In theory anyone who is under 75 and resident or ordinarily resident in the UK for tax purposes and has UK net relevant earnings.

If investors wish to be a member of their employer's pension scheme and open a SIPP, there will no longer be any restrictions on contributing to both of these types of pension scheme at the same time.


Each year there is an annual allowance. In 2005/06 this will be #215,000 and will rise each year.

Savers can contribute in excess of the annual allowance if they have earnings to support the contribution. The annual allowance is simply the annual amount of contributions that are taxprivileged. If the annual allowance is exceeded, a tax charge of 40 per cent will be levied on the excess.


It depends what a provider offers - but all of these could be included in a SIPP:

* Shares traded on the London Stock Exchange (including AIM and OFEX); US, European and selected over-seas markets.

* Investment trusts, unit trusts & OEICs (open-ended investment companies), insurance company managed funds.

* Gilts and foreign government securities.

* Corporate bonds and other fixed interest securities.

* Covered warrants.

* Futures, options and CFDs (contracts for difference).

* Commercial property/property funds

* Cash

* Loans

Investors will be able to go for both listed and unlisted shares, and they can also invest in OFEX companies for the first time, if their SIPP provider offers them that option. OFEX is the UK's independent market focused on small and medium enterprises from around the world.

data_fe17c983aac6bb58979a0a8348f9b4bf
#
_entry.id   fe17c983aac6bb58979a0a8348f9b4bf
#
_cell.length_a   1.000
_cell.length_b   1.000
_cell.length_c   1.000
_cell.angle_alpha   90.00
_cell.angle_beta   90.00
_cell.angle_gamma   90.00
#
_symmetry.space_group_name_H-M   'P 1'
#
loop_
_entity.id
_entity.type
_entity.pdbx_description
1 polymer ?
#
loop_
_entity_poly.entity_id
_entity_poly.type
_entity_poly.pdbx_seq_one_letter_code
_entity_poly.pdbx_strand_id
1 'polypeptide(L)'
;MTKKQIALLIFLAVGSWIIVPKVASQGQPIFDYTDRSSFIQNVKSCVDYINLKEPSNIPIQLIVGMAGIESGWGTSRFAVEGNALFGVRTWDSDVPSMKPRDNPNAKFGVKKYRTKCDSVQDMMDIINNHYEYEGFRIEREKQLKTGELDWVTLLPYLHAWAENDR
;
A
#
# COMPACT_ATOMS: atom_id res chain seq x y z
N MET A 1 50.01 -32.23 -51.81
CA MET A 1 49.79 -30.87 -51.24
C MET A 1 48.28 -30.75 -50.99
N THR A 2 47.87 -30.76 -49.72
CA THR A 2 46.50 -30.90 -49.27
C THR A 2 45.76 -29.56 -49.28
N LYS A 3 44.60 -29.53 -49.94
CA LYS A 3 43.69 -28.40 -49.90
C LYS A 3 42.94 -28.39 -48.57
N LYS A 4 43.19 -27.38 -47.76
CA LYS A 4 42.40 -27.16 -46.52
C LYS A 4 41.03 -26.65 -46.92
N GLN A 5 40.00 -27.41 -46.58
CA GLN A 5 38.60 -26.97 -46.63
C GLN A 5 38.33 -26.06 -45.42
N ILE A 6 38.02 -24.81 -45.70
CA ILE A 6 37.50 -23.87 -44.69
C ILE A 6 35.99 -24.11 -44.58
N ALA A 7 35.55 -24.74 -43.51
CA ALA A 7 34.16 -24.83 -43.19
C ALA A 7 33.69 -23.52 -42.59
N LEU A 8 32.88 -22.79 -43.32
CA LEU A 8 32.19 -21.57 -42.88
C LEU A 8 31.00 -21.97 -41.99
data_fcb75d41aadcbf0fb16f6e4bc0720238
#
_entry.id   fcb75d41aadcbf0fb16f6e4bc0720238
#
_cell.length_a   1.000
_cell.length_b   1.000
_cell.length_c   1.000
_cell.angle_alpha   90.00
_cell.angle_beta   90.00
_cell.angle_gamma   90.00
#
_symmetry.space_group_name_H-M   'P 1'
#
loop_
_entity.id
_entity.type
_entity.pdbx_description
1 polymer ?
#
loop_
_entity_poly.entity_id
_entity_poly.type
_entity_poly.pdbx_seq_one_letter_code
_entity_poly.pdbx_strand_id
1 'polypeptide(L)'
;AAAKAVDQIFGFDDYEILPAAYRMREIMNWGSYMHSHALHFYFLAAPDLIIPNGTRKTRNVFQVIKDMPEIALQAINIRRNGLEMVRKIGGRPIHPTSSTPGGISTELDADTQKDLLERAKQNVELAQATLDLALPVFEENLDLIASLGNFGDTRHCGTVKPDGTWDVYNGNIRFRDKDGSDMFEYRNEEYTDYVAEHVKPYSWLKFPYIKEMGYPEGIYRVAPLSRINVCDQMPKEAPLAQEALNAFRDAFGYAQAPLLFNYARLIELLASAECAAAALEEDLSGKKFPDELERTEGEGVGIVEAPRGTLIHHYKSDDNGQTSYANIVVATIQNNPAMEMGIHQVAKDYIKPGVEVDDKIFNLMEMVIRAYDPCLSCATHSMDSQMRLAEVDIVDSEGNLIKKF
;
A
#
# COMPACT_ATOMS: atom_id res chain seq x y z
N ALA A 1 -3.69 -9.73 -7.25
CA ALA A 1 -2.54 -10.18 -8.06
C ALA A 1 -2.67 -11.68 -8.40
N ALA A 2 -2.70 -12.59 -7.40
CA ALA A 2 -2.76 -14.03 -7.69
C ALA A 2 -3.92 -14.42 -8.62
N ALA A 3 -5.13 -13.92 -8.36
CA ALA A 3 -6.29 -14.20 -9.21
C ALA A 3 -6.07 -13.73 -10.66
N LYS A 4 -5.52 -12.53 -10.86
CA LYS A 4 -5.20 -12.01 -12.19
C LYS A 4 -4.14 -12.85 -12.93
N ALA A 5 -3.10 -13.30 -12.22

There will be no restriction on the amount of unlisted shares a pension fund can own.

The rule change is significant as it means investors will be able to invest in the shares of their own business. Higher rate taxpayers will get an effective 40 per cent relief on investments made in the equity of their own limited companies, and growth will take place in a tax-efficient environment.


Chancellor Gordon Brown announced in his pre-Budget speech last year that residential property would not qualify as a SIPP investment. But commercial property can be included.

There are two options here: investors can either buy a property directly or they can invest in a property fund that invests in commercial properties.

In theory investors can buy their own business premises, put them into a SIPP and then rent the property from their own pension fund. But borrowing limits are being reduced from 75 per cent of property value now to a maximum of 50 per cent post A-Day.

A commercial property fund will provide a wider spread of risk as it is not dependent on returns from just one property.

It is important to establish the type of property fund in which the investment is made.

In theory property investment has little correlation with the movement of equity markets, which makes them a good option to diversify a portfolio, but some property funds invest in building companies as well, exposing them to stock market movements.


Real Estate Investment Trusts (REITS) are funds that invest in either residential or commercial property or a mix of both.

By early 2007 it should be possible for pension schemes to invest into these trusts and thus hold shares in residential properties but not buy these properties directly.


It had been intended to allow assets such as fine wine, antiques, artwork, vintage cars and jewellery in a SIPP but that avenue has been closed.

In theory such assets can go into a SIPP but the tax bill will be very high.